Continuing my New Testament series, let’s talk about 1 Corinthians, another authentic letter of Paul from the mid-50s. Corinth is located right on the isthmus of Corinth (see image at top of post). It was a port city, a crossroads of peoples and cultures, and (like any port city) kind of a wild place. I recall one NT commentator saying Corinth was the California of the Roman world.

In Marcus Borg’s timeline for the chronological order of NT books, 1 Corinthians is the third NT text that we have, after 1 Thessalonians and Galatians. It’s also the second-longest of Paul’s letters, Romans being the longest. Like Galatians, this is an “occasional letter,” meaning it is responding to particular questions or issues that give rise to the letter. Mormons will be familiar with 15:29 (baptism for the dead) and the discussion of the resurrection in the rest of the chapter (sun, moon, and stars).

But everyone knows Chapter 13, talking about what Paul called “a more excellent way”: charity or love. Even people who don’t know the Bible know the words “charity suffereth long and is kind.” Even Mormon, on a different continent, with no conceivable access to Paul’s letters, knew Paul’s chapter on charity. He penned an entire chapter of the Book of Mormon (Moroni 7) riffing on Paul’s discussion of faith, hope, and charity. Which raises the interesting question:

How Did Mormon Quote Paul?

I’ll bet a lot of Mormon readers just schmooze their way through Moroni 7 without even asking themselves that question. It’s a question that needs to be asked, just like the issue of how passages from Second Isaiah and Malachi and pretty much the entire Sermon on the Mount find their way into the Book of Mormon. The obvious answer, the simplest answer, and a perfectly acceptable explanation for non-LDS and for some LDS, is that Joseph Smith simply quoted (with some modification) those passages while translating or composing or dictating the Book of Mormon text. It only becomes a puzzle for those who (1) accept or insist on an ancient origin for the Book of Mormon, coupled with a divine translation theory that actually translated an ancient text into English (about 2 out of 3 active Mormons), and (2) recognize the modified KJV Bible quotations as an issue that needs to be addressed (about 1 in 20 active Mormons).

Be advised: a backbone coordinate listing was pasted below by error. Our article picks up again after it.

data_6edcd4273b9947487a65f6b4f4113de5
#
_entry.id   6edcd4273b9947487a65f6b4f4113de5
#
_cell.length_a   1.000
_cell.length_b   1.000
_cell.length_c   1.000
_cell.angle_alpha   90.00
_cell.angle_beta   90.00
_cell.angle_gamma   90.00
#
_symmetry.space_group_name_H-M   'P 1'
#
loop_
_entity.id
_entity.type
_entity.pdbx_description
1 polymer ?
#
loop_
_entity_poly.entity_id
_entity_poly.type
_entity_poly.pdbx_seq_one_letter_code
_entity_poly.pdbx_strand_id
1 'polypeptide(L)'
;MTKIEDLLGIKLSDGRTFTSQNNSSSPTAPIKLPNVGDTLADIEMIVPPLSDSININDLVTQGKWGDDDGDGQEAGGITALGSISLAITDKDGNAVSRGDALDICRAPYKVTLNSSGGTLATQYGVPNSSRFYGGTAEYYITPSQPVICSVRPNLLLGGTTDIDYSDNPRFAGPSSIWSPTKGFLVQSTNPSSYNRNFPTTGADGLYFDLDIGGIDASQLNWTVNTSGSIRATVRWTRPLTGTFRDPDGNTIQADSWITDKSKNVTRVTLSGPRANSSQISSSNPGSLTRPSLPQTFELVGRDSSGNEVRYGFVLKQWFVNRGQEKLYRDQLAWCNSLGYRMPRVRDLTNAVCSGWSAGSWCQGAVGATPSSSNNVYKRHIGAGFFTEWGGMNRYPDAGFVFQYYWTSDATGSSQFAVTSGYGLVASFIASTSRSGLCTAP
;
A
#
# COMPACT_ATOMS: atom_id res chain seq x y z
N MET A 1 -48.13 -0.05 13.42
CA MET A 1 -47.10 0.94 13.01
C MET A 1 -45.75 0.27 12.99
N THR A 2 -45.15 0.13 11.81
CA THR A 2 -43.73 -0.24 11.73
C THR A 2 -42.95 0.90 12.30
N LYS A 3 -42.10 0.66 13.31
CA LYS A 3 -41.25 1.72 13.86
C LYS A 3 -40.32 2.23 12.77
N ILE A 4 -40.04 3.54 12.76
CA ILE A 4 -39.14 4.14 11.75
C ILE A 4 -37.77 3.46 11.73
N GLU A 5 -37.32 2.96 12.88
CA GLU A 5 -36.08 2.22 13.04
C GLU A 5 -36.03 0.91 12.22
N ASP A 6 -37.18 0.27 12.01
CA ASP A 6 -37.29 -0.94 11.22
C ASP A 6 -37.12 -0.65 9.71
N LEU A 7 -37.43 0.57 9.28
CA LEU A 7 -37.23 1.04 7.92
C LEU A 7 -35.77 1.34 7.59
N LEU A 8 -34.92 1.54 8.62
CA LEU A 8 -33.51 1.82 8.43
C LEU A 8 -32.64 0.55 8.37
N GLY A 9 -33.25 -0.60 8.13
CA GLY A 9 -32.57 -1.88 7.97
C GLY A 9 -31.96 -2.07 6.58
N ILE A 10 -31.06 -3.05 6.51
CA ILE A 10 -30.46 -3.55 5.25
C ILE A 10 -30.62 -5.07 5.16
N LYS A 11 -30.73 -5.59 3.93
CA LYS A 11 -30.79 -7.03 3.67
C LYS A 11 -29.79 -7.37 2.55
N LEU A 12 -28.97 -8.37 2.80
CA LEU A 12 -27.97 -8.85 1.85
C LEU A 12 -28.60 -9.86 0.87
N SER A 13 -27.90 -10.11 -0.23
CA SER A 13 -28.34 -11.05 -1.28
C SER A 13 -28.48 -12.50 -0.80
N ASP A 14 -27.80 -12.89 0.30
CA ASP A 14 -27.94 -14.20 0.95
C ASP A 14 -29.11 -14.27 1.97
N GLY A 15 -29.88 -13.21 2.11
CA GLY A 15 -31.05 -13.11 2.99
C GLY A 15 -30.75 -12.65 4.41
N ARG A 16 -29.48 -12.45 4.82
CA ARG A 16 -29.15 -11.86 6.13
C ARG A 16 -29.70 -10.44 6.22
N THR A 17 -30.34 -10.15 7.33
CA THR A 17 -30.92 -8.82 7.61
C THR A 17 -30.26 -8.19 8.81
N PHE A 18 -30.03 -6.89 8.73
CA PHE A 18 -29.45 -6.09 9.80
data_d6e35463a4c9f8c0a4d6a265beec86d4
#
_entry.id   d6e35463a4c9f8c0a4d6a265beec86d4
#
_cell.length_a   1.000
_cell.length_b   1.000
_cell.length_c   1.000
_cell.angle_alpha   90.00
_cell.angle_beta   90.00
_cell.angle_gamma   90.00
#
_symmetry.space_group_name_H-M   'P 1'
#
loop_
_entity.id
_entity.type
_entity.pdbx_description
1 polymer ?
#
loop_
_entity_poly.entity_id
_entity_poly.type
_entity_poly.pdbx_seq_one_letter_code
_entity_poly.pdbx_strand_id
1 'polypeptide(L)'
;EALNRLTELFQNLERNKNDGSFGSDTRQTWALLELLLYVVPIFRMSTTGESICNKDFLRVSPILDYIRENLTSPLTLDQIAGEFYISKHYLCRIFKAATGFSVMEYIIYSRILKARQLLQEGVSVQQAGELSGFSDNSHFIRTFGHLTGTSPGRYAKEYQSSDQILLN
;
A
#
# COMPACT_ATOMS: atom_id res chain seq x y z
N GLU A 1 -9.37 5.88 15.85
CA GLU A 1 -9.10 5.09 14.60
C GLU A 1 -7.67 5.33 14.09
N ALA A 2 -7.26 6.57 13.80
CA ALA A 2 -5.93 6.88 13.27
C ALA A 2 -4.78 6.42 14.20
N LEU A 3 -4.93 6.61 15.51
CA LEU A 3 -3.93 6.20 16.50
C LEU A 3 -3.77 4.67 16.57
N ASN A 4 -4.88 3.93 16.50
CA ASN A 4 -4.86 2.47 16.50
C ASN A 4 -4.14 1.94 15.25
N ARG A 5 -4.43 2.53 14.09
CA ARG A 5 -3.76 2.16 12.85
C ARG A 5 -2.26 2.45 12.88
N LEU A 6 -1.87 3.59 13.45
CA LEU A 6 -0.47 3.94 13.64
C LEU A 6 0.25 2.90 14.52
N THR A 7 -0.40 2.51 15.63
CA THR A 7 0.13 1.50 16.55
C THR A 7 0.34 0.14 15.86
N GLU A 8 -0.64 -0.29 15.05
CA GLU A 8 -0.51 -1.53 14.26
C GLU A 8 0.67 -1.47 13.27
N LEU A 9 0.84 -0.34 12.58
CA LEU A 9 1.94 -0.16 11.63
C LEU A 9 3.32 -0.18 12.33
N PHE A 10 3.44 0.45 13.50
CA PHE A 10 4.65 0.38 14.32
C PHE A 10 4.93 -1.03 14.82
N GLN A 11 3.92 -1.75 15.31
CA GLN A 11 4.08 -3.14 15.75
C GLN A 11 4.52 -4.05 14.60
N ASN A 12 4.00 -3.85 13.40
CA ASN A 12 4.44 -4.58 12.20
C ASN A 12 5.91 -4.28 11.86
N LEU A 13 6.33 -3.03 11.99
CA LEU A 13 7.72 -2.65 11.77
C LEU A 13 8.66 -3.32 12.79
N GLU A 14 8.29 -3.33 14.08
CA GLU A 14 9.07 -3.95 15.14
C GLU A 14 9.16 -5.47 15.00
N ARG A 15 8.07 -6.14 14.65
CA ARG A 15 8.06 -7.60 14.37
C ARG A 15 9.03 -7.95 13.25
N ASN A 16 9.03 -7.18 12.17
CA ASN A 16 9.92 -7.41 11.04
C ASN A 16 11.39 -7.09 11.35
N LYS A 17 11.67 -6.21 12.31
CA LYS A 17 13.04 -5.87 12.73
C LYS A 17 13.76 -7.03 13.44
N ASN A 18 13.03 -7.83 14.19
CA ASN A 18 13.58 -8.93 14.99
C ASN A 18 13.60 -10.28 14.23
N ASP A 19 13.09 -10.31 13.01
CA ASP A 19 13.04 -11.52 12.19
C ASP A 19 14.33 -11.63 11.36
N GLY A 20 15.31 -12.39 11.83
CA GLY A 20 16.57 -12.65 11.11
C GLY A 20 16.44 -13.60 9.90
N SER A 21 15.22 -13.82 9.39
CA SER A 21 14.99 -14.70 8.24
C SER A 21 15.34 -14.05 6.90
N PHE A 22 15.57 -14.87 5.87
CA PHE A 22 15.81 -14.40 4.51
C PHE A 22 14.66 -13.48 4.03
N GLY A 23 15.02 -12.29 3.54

First, let’s quote KJV 1 Corinthians 13:4-8.

Charity suffereth long, and is kind;
charity envieth not;
charity vaunteth not itself, is not puffed up.
Doth not behave itself unseemly, seeketh not her own,
is not easily provoked, thinketh no evil;
rejoiceth not in iniquity, but rejoiceth in the truth;
Beareth all things, believeth all things,
hopeth all things, endureth all things.
Charity never faileth …

Vaunteth? Hopeth? Endureth? Did anyone actually ever talk this way?

Anyway, here’s Moroni 7:45-46, almost an exact parallel, albeit with a few of the KJV phrases omitted:

And charity suffereth long, and is kind,
and envieth not,
and is not puffed up,
seeketh not her own,
is not easily provoked, thinketh no evil,
and rejoiceth not in iniquity but rejoiceth in the truth,
beareth all things, believeth all things,
hopeth all things, endureth all things.
Wherefore, my beloved brethren,
if ye have not charity, ye are nothing,
for charity never faileth.

This is not an acknowledged quotation, in the sense that the text of Moroni 7 mentions Paul or 1 Corinthians as the source of the quotation. The LDS edition of the Bible cites 1 Corinthians 13 as a reference in the footnotes, of course. In Thomas Wayment’s The New Testament: A Translation for Latter-day Saints rendition of 1 Corinthians, he gives the following laconic footnote for 1 Cor. 13:2-7: “Quoted in Moroni 7:44-46.” That, with no further explanation or discussion, is what you say to a general Mormon audience, I guess.

And just a quick aside about Moroni 7: it has some beautiful and inspiring passages.

  • The Spirit of Christ is given to every man, that he may know good from evil … (v. 16).
  • Search diligently in the light of Christ that ye may know good from evil; and if ye will lay hold upon every good thing, and condemn it not, ye certainly will be a child of Christ (v. 19).